Aggie Jordan, PhD., is adamant that if you accurately follow all of the steps in The Marriage Plan, you will get married to your soul mate in a year or less.
Though I am already married, I couldn't resist learning about this magic formula. I hid this library book in the middle of the stack I was checking out, secretly believing a giant LOSER alarm would go off once I hit the circulation desk. Fortunately, I got out of the building without anyone knowing I possessed this publication of desperation.
The Marriage Plan is divided into three sections. The first part is devoted to defining the term "soul mate." Jordan offers four characteristics a soul mate should have.
The author tells how she used The Marriage Plan to find her own husband. With the help of a friend one day, Jordan set a goal to be married within one year. She didn't have a boyfriend, but that didn't phase her. She was laid off one job and transferred to another state while her marriage clock was tick-tick-ticking. She finally met a man that fit her profile and they were married seven weeks later, well within the one-year goal. Uh...ok.
Part two outlines the actual steps of The Marriage Plan. There are 13 in all and range from Setting Your Goal to the final Get Married! step. Once you determine that you want to get married, Jordan says you must set a deadline. She is adamant that the wedding date be no later that one year from the day you decide you want to be married. For example, if today is January 1, then you should be married by January 1 of the next year.
"Timing is very important in The Marriage Plan. If you put your marriage off for three or four years, it isn't a priority." Uh...ok.
After you decide that you want to be married, then you go find your soul mate. Jordan provides lots of advice on how to select a mate. She emphasizes creating a profile that's broad, yet will still reflect your beliefs and attractions. If a possible suitor does not fit the profile, kick him to the curb and start looking again. Don't waste any time trying to change a possible mate, just move on. Keep your focus on the one-year goal. If it's now October 1, don't worry. Trust in "Divine Providence" and you'll meet your mate and be married by January 1. Uh...ok.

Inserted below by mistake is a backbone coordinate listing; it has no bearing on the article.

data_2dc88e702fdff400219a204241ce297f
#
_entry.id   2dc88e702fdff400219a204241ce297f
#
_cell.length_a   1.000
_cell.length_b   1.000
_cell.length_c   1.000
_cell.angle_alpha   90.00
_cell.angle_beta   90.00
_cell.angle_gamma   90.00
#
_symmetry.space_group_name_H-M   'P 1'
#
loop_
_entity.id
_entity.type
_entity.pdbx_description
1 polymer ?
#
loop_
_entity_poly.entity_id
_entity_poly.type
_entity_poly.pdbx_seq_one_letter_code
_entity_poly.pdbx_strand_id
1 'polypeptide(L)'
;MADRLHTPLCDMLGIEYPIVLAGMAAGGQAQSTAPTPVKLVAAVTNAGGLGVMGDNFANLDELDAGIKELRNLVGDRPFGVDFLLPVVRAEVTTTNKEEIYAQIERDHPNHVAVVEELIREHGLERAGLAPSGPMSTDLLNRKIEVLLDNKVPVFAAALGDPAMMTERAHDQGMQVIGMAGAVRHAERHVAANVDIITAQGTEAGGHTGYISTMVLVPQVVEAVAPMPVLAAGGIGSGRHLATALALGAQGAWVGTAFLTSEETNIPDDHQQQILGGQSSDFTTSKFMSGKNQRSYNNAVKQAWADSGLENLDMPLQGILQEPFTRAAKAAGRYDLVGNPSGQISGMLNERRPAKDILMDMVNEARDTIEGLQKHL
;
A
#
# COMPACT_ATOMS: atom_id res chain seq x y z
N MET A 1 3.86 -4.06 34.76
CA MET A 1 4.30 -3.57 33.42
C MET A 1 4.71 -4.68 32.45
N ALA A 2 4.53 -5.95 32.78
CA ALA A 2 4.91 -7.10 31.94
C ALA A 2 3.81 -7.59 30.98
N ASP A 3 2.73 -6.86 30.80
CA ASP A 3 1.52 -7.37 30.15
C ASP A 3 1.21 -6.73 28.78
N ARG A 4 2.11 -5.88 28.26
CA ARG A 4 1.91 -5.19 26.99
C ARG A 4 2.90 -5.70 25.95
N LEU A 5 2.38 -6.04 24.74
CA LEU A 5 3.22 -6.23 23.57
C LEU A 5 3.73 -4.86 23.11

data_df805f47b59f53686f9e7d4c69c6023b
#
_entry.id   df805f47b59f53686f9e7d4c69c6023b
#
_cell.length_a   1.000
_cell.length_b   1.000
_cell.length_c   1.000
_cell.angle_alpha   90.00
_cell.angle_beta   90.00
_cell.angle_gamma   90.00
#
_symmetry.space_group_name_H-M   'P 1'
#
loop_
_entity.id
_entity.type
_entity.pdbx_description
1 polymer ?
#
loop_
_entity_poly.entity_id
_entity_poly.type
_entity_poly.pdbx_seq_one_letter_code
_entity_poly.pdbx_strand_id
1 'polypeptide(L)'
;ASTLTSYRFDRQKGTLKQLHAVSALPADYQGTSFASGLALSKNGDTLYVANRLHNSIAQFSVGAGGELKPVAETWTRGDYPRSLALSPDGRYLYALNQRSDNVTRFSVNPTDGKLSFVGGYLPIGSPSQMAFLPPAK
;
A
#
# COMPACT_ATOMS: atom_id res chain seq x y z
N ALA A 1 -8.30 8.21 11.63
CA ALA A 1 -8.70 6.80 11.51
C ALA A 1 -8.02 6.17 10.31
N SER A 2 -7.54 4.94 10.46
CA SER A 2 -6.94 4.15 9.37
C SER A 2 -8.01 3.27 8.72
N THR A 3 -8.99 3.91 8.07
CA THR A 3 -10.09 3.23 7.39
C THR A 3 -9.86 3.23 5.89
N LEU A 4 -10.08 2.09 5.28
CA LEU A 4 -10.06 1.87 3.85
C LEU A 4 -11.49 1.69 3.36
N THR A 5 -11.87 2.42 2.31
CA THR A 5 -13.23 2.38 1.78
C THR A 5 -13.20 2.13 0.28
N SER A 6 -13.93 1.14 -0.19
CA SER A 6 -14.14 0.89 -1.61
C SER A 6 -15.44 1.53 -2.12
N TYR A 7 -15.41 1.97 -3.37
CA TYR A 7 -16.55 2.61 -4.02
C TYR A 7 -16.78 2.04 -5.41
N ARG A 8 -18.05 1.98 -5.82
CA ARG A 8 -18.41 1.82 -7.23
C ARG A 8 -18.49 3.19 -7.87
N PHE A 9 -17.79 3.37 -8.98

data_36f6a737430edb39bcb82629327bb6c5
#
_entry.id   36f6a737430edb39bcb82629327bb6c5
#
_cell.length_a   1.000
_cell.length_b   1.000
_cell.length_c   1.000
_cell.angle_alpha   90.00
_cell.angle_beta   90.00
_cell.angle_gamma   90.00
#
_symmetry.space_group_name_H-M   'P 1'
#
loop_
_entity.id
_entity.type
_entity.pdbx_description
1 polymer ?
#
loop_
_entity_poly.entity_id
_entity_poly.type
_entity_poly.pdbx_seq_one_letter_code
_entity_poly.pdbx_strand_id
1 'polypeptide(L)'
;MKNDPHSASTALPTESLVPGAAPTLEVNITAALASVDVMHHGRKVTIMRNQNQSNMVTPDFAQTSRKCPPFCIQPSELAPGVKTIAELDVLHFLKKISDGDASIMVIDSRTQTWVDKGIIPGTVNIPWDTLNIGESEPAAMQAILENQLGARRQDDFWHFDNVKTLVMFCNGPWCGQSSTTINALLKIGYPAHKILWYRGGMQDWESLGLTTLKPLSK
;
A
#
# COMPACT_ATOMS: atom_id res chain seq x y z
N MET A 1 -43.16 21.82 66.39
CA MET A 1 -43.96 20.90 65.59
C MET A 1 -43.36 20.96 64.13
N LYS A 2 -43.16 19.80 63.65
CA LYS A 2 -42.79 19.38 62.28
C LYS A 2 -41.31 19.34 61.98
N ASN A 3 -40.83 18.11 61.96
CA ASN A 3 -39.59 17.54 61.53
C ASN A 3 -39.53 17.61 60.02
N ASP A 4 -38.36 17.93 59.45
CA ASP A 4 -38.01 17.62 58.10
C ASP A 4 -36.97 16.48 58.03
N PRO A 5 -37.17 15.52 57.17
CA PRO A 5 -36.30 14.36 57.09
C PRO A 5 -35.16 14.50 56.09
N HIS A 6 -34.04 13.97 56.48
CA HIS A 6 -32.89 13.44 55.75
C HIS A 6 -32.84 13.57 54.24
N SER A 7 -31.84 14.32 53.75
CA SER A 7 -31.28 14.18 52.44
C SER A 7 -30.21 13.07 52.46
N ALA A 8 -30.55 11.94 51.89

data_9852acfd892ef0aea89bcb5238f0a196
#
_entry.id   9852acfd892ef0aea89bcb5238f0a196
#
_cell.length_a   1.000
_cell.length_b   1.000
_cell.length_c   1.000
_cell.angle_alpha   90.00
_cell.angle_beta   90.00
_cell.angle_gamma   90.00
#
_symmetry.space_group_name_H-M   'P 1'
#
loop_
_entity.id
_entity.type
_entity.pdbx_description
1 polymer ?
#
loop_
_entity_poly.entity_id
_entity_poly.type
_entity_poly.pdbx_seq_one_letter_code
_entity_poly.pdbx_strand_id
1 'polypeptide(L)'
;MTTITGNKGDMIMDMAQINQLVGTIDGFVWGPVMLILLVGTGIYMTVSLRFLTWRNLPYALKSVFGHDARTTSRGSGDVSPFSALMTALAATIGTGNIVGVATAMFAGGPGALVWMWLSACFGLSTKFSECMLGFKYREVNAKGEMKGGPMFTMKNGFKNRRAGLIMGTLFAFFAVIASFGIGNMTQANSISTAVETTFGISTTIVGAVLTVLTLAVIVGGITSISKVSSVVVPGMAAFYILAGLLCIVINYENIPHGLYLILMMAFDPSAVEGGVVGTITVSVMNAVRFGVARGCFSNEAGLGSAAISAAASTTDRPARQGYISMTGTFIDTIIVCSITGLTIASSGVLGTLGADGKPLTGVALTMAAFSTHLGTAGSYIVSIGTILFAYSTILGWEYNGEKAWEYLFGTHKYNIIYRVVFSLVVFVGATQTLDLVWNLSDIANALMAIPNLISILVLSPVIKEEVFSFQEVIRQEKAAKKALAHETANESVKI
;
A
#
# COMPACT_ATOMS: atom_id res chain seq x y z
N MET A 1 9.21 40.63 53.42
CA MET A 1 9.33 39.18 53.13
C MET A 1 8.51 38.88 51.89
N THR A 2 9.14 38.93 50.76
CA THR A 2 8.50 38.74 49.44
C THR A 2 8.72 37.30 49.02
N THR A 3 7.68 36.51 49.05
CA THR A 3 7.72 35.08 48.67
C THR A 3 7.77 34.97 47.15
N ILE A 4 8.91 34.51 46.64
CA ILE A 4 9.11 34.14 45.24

You know, I really tried to keep an open mind here. I truly wanted to accept what Aggie Jordan, PhD. was saying. I just couldn't do it, though. In the end, I had to face the realization that The Marriage Plan is a crock of phony baloney.
The one-year ultimatum is insane. I can understand a time frame if you're trying to reform a commitment phobic. But what if you meet a wonderful person in October? It is fair to demand this person get married by December 31 because you set a stupid goal? Whatever happened to taking the time to learn about each other? Is it really a good idea to rush into marriage even if you are soul mates?
I noticed that many of the couples mentioned in this book have had multiple marriages. Could it be that this need to hurry into marriage leads to divorce? Or perhaps these multiple-marriage people already have experience in commitment. Therefore, they don't need a lot of time to date, as they already know what they're looking for. Either way, is the "Plan" really responsible for lengthy, happy unions?
To the author's credit, there is some good advice in The Marriage Plan. Jordan offers a lot of topics to ponder before getting married. Religion, values, habits, children, work views and more should be sorted out before exchanging vows.
The author also gives some helpful tips on selecting a good mate. She doesn't tolerate staying in hopeless relationships. She says people shouldn't stagnate hoping things will "change." Just move on and find someone better.
Perhaps the best advice in the book is on the topic of sex. Jordan believes couples shouldn't hop in the sack until they have a ring and a wedding date. Once sex is introduced into a relationship, couples are too emotionally involved to make rational decisions about themselves and the future. A clear head will make sound choices about a mate.
Unfortunately, just as soon as I start appreciating some of Jordan's statements, she goes and makes an asinine proposition. I had to read to following passage twice because I couldn't believe my eyes:
"What happens to your sex life if the relationship doesn't develop into the commitment phase for some time? You may want to consider other sexual partners." Uh...ok.
So while you are waiting for your soul mate to commit to you, go get your rocks off somewhere else. Boy, that's a good way to solidify the union between two soul mates, huh?
The final section of the book is titled Conclusion. It includes the author's personal acknowledgements, bibliography and a short list of recommended readings.
In all honesty, The Marriage Plan just might work. If you set your mind to it, you could meet and marry someone within weeks, months, or one year. But is the time frame really a good idea? There's no way I could marry after seven weeks as Aggie Jordan did. Granted, she's been married now for 26 years, but how would the average couple fare? Seems to me Ms. Jordan should start work on a follow-up book: The Divorce Plan.